I was quite nervous, to be honest. Nervous about the act of committing a murder.”
The defendant explained in court why he imitated “The Joker” in carrying out the murder.
In October 2009, Kyota Hattori, 26, was charged with attempted murder and arson of an inhabited building for stabbing a passenger with a knife on a Keio Line limited express train and setting the train on fire. On the 18th of this month, Hattori, with black hair and wearing a suit, took the stand at the Tachikawa branch of the Tokyo District Court and told the story of how he committed the crime.
I thought it would be good to have a character that would serve as an image or a target in the midst of having to commit a murder. The Joker” seemed to take human life lightly and think nothing of hurting people. I thought I had to have that kind of feeling to be able to bring about the incident (killing someone and not being executed), so I decided to become that character.”
By pretending to be a certain character at the time of the incident, he dared to avert his eyes from his feelings for the victim and lost his hesitation to commit the crime. The prosecution, however, sought to determine the contents of Hattori’s diary, in which he is said to have written about his feelings of confidence on the day before the crime.
In the diary, Hattori wrote, “I am looking forward to the day of the crime,” and “I want to see the moment when a person dies. In court, Hattori told the court that he kept the diary for the purpose of self suggestion.
The defendant came to Tokyo from his hometown in Fukuoka to commit the crime. Local neighbors and classmates describe Hattori as a “quiet and reserved” young man. Hattori had broken off an engagement with his girlfriend of nine years prior to the crime, and he also revealed that he had attempted suicide in desperation due to problems at work.
He said, “I was thinking about the trouble at work and the breakup with my girlfriend, and I thought, ‘If I can’t kill myself, I’ll find another way,’ and I thought I had no choice but to ask someone to kill me. But I couldn’t ask someone to kill me. I was hesitant. I didn’t want to do it if I could, but I thought that the only way to get the death penalty was to make a case. I was conflicted.
At the time of his arrest, Hattori stated that he had stopped in Kobe, Osaka, and other places in search of a place to commit the crime. Finally, he drifted to Tokyo and hid out in a hotel near Keio-Hachioji Station, where he was preparing to commit the crime, suggesting that it was not an impulsive act. He was also conducting an experiment at the hotel where he was staying before the incident.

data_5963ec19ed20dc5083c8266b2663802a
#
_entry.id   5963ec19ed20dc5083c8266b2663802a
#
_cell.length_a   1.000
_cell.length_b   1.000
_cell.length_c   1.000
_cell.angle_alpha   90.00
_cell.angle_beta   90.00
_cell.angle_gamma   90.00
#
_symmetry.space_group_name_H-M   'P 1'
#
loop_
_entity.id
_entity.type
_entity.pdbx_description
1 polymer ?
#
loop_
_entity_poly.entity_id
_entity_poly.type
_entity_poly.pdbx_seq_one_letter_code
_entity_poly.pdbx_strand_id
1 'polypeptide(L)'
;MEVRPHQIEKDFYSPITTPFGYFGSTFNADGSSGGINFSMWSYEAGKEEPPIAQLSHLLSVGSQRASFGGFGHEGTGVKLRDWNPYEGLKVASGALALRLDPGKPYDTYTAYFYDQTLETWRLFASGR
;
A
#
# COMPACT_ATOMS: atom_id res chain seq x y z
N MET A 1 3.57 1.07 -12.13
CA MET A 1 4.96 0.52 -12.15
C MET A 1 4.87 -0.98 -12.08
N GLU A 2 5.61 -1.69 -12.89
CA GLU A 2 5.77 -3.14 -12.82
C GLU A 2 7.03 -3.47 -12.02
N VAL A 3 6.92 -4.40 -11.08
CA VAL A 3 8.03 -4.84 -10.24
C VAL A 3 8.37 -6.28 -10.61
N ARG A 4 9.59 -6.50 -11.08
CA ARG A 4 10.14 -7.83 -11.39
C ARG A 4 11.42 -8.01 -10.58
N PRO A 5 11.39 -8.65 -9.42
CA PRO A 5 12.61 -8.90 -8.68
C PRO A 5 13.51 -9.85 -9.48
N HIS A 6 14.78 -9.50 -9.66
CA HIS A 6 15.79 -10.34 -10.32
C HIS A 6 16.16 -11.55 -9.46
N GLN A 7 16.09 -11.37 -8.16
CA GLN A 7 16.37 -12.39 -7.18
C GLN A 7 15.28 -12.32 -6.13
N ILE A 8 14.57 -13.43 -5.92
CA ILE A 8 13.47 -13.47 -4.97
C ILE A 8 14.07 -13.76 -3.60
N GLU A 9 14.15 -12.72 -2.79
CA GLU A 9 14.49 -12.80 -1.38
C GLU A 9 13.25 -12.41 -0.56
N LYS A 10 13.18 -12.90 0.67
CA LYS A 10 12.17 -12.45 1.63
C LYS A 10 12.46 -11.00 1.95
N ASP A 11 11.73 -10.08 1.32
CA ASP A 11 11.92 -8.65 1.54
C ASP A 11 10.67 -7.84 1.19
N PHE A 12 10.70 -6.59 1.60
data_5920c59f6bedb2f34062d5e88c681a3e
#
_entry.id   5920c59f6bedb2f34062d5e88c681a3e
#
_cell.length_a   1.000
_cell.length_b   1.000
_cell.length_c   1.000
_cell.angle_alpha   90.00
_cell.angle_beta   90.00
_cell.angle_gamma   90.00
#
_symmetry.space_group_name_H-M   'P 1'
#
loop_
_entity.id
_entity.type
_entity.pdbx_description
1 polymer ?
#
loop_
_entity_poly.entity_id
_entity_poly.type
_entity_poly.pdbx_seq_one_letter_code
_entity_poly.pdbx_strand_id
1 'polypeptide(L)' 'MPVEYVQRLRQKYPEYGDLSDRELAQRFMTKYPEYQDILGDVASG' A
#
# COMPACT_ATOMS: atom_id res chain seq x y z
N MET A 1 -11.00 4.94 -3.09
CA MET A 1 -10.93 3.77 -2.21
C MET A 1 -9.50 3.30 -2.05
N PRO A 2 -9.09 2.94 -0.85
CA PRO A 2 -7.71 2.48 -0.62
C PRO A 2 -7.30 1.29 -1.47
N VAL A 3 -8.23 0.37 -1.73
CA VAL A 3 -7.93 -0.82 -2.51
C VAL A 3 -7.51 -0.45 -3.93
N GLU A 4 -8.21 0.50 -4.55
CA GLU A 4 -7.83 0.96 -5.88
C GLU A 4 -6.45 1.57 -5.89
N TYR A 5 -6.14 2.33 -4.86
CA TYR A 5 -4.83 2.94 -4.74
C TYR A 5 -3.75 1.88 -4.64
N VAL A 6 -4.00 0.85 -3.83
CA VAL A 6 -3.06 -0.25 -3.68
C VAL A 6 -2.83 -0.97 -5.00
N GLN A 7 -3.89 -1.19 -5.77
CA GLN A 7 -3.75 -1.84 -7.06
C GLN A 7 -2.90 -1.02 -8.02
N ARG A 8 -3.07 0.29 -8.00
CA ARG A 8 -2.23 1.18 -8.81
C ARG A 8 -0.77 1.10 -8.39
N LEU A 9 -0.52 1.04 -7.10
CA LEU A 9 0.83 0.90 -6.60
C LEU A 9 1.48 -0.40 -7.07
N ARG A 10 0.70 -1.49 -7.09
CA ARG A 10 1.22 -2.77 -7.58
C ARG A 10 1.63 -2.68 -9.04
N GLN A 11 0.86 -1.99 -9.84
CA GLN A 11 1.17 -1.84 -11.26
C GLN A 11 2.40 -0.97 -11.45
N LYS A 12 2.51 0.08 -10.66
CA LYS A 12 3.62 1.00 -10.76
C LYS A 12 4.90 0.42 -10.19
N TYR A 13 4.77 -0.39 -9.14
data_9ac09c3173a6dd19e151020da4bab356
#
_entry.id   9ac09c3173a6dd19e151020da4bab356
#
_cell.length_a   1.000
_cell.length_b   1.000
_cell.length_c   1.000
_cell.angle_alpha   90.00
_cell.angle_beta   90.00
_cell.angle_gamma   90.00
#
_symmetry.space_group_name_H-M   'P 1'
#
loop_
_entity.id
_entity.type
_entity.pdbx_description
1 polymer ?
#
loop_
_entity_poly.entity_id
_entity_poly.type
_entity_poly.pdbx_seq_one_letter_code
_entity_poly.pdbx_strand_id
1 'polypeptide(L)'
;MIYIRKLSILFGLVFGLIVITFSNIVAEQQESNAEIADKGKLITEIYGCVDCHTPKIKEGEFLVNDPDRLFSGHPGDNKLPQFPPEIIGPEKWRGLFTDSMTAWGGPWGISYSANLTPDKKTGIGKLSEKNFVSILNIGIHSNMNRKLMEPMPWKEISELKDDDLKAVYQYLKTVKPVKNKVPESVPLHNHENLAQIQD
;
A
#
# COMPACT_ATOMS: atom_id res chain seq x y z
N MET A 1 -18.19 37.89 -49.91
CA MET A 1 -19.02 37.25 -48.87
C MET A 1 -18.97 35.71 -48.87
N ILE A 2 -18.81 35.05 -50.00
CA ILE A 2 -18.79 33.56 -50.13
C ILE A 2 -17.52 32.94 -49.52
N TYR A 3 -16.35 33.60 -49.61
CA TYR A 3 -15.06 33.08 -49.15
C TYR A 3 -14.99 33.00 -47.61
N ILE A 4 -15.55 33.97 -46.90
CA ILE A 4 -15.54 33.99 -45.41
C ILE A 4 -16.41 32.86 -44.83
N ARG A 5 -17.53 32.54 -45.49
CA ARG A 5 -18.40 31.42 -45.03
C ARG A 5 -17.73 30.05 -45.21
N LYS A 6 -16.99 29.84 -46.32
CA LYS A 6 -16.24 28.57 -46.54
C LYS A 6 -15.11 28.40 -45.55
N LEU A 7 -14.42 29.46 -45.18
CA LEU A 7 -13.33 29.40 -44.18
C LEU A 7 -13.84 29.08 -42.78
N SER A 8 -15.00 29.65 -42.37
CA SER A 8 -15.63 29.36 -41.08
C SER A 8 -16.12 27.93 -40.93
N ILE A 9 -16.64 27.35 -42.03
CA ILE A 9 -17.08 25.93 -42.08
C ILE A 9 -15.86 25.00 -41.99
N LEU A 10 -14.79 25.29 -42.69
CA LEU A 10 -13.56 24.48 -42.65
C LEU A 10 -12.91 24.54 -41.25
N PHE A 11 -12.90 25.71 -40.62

In the bathroom of the hotel where he was staying before the incident, he was experimenting with a 2-liter plastic bottle filled with water to see how he could make it spray vigorously. He also lit a very small amount of lighter oil on the hotel sink to see if it would burn, and on the day of the incident, he stabbed the suitcase with a knife to see if it would penetrate”.
On the day of the incident, he organized a survival knife, a plastic bottle containing lighter oil, insecticide spray, and a Zippo lighter, which he is believed to have used in the crime, in his own backpack for easy access. Although defendant Hattori stated at the beginning of the interview that he was nervous at the time of the crime, he remembered the incident vividly with an unusually calm mind.
He said, “The main thing was to burn people to death with oil. I thought that if I sprayed insecticide spray, passengers would run toward the first car. I thought I would stab people if they came toward me, so I held a knife in my right hand and the spray in my left. I sprayed at the face of the male victim, Mr. A, so that he would not interfere with the crime. Our hands collided, so I stabbed him with all my might.”
The defendant revealed the vivid situation at that time in an unaffected manner. The Joker’s disguise gave a glimpse of how meaningful it was to Hattori.
The other passengers were fleeing to the front (of the train), glancing in my direction. I thought they were frightened, so I figured it was all planned.”
The defendant then allegedly sprayed oil and threw a lighter into a passenger who was standing in the coupling of the cars and set him on fire, but the passenger did not catch on fire and the passenger was able to escape.
The prosecution claimed that the series of acts constituted attempted murder of the passenger, while the defense was in dispute, claiming that the defendant did not intend to kill the passenger.
On the other hand, the defense argued that the 12 passengers other than the man who was seriously injured “could not be said to have been in a place where there was a definite risk of death. The defense argued that the attempted murder of the 12 passengers was not a crime, and therefore, “12 years in prison is the appropriate sentence.
The victim, Mr. A’s attorney strongly argued against Hattori.
I will never change my mind that I cannot forgive him. I think it will be difficult for him to be rehabilitated, and there is no concrete plan for compensation for the damage. Life imprisonment is the appropriate sentence.
This was a random incident that targeted an unspecified number of people, and there was a possibility that many would be killed. The fact that the passengers were able to escape was merely a fortuitous circumstance. The verdict will be handed down on the 31st.